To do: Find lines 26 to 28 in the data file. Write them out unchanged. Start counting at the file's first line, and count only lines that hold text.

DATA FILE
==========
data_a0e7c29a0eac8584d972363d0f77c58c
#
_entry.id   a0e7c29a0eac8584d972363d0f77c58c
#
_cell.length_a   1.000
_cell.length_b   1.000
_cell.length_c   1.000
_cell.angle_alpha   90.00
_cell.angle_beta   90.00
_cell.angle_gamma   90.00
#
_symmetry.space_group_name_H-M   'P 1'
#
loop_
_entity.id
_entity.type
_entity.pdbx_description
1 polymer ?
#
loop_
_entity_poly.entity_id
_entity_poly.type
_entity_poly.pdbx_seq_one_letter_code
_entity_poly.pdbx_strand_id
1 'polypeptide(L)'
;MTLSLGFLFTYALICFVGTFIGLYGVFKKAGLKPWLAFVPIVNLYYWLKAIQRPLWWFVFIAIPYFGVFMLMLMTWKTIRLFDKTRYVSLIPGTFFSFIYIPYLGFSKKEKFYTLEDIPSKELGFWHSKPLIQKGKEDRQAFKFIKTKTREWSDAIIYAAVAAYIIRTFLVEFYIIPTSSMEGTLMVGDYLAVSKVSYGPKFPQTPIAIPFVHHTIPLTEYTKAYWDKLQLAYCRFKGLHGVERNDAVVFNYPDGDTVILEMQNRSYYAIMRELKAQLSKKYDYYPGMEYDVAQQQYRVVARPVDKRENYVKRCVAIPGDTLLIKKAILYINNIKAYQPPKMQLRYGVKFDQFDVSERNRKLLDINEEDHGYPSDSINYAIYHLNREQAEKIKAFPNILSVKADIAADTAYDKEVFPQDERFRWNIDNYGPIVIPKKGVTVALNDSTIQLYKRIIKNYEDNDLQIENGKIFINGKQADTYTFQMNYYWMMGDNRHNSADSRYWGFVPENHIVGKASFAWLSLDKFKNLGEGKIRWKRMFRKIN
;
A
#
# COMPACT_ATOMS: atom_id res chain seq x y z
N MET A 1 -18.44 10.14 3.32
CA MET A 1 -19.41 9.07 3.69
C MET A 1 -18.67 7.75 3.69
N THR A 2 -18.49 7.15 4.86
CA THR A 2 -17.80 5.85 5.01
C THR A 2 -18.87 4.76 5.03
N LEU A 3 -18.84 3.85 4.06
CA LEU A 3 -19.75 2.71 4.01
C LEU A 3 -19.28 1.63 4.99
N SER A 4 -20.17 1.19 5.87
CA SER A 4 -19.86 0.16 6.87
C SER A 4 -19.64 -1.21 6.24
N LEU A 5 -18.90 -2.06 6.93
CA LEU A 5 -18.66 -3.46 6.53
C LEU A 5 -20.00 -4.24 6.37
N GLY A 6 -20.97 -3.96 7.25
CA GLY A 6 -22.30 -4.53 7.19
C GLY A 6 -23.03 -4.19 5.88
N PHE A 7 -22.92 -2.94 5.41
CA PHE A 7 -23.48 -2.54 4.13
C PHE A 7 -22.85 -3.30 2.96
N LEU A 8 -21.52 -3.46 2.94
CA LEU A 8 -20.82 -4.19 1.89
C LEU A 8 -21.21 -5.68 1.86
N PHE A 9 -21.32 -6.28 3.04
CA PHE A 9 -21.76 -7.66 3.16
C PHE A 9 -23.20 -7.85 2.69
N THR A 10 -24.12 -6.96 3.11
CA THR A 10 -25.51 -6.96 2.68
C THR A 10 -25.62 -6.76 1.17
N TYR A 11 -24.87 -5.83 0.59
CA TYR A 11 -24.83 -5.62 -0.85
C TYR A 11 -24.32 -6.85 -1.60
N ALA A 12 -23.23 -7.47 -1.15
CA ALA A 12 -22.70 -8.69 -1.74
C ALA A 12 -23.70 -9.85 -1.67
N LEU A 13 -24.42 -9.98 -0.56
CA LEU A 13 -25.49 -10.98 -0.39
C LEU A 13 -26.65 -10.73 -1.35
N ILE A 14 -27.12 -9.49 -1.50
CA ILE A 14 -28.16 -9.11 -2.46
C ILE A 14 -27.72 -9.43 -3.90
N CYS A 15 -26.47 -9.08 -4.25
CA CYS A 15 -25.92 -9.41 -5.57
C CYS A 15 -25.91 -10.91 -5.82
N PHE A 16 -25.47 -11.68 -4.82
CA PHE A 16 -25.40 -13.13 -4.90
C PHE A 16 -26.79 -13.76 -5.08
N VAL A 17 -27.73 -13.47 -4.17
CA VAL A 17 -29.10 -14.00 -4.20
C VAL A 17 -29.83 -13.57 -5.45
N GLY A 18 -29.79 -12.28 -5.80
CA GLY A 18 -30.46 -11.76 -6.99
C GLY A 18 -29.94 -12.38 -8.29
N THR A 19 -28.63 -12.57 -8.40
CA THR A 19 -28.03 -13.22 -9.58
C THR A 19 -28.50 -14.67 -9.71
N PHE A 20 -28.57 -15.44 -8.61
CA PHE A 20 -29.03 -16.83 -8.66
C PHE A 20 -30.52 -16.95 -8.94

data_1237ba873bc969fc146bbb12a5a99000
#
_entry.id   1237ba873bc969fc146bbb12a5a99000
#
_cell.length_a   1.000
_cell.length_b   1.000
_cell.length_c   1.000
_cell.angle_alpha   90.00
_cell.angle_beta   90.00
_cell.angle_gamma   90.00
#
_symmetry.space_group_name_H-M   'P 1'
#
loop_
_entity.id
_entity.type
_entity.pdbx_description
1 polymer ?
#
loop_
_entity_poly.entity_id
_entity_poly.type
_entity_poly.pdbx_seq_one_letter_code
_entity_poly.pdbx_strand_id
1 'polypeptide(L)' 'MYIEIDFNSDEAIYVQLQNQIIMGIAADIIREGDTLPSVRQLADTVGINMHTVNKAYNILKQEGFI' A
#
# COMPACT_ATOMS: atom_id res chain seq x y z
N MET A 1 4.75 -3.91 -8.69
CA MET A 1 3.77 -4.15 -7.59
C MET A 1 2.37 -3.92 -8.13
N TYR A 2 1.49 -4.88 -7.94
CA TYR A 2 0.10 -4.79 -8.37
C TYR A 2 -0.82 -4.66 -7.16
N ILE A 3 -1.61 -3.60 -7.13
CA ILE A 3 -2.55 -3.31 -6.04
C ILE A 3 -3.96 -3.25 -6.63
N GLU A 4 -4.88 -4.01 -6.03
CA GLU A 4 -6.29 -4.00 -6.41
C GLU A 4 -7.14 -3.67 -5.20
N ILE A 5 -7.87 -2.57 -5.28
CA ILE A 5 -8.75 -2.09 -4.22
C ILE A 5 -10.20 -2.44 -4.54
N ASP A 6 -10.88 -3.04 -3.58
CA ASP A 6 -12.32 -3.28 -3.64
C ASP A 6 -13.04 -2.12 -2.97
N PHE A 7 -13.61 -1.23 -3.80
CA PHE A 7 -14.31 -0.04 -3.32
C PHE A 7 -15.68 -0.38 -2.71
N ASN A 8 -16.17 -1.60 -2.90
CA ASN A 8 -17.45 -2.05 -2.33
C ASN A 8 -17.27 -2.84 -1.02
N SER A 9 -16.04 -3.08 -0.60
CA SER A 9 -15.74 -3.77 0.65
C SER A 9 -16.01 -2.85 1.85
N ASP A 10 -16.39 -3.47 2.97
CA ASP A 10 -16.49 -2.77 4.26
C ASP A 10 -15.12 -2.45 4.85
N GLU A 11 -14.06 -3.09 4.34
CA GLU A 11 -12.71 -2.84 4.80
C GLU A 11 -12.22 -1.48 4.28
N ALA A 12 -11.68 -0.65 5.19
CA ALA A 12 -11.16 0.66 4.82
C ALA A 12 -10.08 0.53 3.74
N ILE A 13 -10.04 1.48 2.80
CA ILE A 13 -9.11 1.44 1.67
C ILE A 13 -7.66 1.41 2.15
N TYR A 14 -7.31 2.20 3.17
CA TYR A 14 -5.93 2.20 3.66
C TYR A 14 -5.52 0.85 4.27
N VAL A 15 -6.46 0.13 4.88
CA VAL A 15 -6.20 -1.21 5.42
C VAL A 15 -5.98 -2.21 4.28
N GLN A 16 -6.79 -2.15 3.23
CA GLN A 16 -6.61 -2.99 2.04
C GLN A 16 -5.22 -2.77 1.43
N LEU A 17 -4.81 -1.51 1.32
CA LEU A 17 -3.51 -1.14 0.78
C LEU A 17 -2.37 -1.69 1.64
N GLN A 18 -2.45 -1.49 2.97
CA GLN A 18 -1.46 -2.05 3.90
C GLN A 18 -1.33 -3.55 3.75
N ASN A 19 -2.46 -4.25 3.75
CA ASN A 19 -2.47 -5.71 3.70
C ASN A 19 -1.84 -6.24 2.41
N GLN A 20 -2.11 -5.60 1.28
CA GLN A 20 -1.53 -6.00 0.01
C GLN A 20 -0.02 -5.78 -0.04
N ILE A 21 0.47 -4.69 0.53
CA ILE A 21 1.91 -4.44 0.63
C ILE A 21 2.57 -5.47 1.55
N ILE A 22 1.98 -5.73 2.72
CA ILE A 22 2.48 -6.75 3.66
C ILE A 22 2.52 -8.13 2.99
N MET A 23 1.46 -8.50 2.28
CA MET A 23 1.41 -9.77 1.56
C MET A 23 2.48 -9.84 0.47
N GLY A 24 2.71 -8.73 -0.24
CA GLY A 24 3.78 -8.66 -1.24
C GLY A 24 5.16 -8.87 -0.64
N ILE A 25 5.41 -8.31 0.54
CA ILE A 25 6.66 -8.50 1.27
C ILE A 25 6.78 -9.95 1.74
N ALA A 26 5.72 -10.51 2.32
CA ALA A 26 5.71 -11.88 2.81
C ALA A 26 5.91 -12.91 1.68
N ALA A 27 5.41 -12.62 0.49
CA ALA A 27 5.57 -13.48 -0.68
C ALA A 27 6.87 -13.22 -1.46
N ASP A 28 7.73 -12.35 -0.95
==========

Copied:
;MTLSLGFLFTYALICFVGTFIGLYGVFKKAGLKPWLAFVPIVNLYYWLKAIQRPLWWFVFIAIPYFGVFMLMLMTWKTIRLFDKTRYVSLIPGTFFSFIYIPYLGFSKKEKFYTLEDIPSKELGFWHSKPLIQKGKEDRQAFKFIKTKTREWSDAIIYAAVAAYIIRTFLVEFYIIPTSSMEGTLMVGDYLAVSKVSYGPKFPQTPIAIPFVHHTIPLTEYTKAYWDKLQLAYCRFKGLHGVERNDAVVFNYPDGDTVILEMQNRSYYAIMRELKAQLSKKYDYYPGMEYDVAQQQYRVVARPVDKRENYVKRCVAIPGDTLLIKKAILYINNIKAYQPPKMQLRYGVKFDQFDVSERNRKLLDINEEDHGYPSDSINYAIYHLNREQAEKIKAFPNILSVKADIAADTAYDKEVFPQDERFRWNIDNYGPIVIPKKGVTVALNDSTIQLYKRIIKNYEDNDLQIENGKIFINGKQADTYTFQMNYYWMMGDNRHNSADSRYWGFVPENHIVGKASFAWLSLDKFKNLGEGKIRWKRMFRKIN
;
A